The proper operation of your washing machine depends on having secure connections to hot and cold water supplies and a drainpipe system. The area behind your washing machine can look messy if the water hoses and drainpipes emerge from loose escutcheons or other arrangements. A recessed washing machine box makes the wall behind your machine look neater. While washing machine boxes are often installed during the rough-framing construction of your home, they can be retrofitted as well.
Things You'll Need
- Stud finder
- Utility knife
- 8d nails
- Flat blade screwdriver (optional)
- Drywall screws
- Power drill
- Phillips bit
- Self-adhesive mesh drywall joint tape
- Drywall compound
- Drywall knife
- Matching wall paint
Locate a suitable pair of studs in the wall behind or beside the washing machine with a stud finder. Mark the locations of the studs 48 inches above the floor with a pencil. Ensure the marks are on the centerlines of each stud by using the Deep setting of the stud finder.
Measure and mark with a pencil and straightedge a rectangle the size of the box, plus an additional working area below it of about 12 inches to allow you to cement your hookups. Cut through the drywall between the studs with a utility knife using the pencil marks as a guide. Remove the section of drywall without damaging it, as it will be reused once the washing machine box has been installed.
Unsnap and remove the outer trim surround from the front of the washing machine box. Position the box in the cutout section of wall so that the nailing fins on one of the vertical sides of the box is flush with the wall stud you wish to mount the box to. Ensure the outer edge of the box is flush with the surface of the drywall. Secure the box to the stud by driving 8d nails through the nail holes and into the stud.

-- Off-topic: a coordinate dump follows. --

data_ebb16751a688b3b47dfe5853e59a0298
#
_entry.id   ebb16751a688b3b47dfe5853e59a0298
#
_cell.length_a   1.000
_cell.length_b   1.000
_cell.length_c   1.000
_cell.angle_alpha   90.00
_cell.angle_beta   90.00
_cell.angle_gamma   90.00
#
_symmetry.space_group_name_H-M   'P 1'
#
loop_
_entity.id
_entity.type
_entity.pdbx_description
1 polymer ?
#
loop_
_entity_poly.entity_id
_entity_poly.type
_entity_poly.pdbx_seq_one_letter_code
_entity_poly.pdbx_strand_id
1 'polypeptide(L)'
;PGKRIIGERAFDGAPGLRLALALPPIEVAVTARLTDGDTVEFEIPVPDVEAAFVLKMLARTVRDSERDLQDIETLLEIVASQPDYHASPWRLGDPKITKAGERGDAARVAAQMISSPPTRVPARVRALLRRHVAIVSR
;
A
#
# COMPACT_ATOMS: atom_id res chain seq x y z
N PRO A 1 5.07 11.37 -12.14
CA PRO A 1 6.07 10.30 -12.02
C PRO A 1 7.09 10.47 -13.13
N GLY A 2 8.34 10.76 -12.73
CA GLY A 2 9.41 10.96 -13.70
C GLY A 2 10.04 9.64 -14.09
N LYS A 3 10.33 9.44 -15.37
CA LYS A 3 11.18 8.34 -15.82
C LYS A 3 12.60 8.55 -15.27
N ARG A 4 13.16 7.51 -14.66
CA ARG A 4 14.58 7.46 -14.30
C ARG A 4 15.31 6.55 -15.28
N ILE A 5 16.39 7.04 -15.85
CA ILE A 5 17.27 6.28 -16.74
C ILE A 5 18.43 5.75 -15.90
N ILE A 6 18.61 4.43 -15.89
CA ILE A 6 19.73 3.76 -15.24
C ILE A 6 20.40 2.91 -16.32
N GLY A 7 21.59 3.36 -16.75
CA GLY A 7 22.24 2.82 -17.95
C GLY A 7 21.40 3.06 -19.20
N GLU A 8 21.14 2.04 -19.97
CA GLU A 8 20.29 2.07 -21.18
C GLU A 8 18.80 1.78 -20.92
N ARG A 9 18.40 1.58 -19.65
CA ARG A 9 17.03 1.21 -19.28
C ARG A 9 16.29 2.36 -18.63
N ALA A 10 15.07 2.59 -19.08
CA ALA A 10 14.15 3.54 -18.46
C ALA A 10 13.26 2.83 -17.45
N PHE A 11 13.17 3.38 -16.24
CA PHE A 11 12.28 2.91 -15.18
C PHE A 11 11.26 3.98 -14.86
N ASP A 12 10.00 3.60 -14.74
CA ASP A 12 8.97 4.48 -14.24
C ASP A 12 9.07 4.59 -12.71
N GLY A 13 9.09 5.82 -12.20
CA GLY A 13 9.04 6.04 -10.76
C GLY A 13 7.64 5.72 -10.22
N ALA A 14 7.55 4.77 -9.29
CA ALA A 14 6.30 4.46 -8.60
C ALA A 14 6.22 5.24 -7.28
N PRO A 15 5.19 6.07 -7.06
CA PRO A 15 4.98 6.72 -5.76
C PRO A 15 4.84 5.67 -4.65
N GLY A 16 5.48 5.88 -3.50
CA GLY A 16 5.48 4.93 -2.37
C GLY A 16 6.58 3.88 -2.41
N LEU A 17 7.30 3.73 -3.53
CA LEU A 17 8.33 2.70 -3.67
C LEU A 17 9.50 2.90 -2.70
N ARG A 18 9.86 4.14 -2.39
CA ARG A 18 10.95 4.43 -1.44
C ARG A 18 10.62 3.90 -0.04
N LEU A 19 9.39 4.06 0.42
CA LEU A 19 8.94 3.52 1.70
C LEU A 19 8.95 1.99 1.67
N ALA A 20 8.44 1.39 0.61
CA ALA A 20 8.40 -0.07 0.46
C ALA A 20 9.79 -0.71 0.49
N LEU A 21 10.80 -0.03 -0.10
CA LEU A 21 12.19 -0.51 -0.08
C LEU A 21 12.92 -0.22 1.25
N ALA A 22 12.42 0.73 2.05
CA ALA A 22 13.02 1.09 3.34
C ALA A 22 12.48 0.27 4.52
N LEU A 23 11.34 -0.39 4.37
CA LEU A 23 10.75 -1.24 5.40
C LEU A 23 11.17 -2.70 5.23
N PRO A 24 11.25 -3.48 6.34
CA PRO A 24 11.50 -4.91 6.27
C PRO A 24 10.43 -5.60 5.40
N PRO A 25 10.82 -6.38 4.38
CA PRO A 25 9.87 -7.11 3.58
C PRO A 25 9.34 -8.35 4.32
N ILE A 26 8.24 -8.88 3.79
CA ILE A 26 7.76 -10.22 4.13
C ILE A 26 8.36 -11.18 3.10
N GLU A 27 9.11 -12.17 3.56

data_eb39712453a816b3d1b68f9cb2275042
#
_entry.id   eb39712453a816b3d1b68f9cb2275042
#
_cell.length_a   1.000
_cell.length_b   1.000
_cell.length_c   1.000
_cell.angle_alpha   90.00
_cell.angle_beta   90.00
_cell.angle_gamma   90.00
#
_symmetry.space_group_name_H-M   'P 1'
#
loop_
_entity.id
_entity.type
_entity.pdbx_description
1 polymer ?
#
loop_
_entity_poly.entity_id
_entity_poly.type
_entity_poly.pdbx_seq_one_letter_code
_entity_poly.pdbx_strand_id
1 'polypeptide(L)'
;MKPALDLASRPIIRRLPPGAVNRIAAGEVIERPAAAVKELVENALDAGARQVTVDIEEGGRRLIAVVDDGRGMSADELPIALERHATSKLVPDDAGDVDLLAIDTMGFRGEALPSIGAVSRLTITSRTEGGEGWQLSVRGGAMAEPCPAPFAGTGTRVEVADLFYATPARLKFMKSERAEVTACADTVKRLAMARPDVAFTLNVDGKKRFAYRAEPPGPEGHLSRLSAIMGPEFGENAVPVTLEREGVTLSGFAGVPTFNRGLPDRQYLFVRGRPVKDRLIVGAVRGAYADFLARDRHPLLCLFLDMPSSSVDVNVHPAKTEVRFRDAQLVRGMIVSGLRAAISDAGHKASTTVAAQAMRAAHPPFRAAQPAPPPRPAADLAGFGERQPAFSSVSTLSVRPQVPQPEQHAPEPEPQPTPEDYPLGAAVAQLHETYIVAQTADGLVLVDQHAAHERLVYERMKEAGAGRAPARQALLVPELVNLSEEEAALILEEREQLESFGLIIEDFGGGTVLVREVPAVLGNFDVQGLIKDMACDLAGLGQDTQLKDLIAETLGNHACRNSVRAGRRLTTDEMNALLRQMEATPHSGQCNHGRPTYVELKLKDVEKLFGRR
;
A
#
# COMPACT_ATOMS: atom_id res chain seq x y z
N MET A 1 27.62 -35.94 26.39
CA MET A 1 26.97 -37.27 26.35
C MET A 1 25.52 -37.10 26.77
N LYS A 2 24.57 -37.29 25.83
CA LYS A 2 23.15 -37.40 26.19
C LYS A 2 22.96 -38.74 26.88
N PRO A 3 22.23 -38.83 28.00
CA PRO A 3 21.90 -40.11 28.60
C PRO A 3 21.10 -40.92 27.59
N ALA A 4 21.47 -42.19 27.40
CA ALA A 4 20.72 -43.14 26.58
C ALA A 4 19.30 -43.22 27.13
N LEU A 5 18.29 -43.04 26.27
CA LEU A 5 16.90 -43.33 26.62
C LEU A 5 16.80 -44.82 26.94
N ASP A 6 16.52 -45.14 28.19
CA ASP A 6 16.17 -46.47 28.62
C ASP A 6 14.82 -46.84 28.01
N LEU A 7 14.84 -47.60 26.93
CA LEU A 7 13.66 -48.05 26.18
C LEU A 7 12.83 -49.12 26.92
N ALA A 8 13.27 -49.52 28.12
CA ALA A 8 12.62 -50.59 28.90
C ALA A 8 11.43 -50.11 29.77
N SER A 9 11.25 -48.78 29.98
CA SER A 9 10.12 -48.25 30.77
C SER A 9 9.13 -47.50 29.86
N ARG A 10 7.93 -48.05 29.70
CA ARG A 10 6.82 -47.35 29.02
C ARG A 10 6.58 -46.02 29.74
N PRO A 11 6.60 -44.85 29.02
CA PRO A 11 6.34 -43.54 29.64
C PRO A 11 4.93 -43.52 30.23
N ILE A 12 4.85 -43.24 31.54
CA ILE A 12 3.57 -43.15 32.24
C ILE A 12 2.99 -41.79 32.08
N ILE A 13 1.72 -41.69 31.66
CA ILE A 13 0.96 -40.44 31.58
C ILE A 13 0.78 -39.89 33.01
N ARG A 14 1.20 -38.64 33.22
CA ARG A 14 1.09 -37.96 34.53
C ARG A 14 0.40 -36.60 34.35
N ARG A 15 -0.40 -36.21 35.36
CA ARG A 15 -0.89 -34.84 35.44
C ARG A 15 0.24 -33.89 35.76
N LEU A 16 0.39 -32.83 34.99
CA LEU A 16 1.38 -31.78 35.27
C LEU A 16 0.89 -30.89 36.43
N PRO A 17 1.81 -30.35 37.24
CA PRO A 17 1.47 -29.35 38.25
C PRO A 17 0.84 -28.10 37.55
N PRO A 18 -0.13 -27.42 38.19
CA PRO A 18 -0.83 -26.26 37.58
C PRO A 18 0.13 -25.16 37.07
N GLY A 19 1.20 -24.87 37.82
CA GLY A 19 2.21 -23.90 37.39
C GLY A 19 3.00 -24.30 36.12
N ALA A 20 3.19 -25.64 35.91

Nail a strap bracket -- if supplied with your brand of box -- horizontally between the two studs at the top and bottom of the box with 8d nails, as this will secure the vertical side of the box that is not affixed to a wall stud.
Connect the hot and cold water supply lines and the drain line to the valves and fitting on the underside of the box, following the instructions that came with the box. Remove a knockout plug if present from the underside of the box with a flat blade screwdriver before installing the drain line.
Trim the original piece of drywall that you removed previously with a utility knife so that it will fit around the washing machine box. Screw the piece back into place with drywall screws.
Apply drywall joint tape over the seams of the drywall patch, then cover the tape with drywall compound, using a 6-inch drywall knife. Let the compound dry, and apply additional coats as needed (letting each coat dry) to create a smooth surface that's flush with the surrounding wall. Sand the compound smooth once it dries and paint the area to match the surrounding wall. Push the outer trim surround onto the washing machine box until it snaps into place.
Tips & Warnings
- Some washing machine boxes can mount to a single stud, with the water valves in a box on one side and the drain connection in a second box on the other side of the stud.
- Purchase a complete box kit with high-quality water-supply valves that are compatible with your home's water-supply pipe material.
- Photo Credit Andrew Olney/Photodisc/Getty Images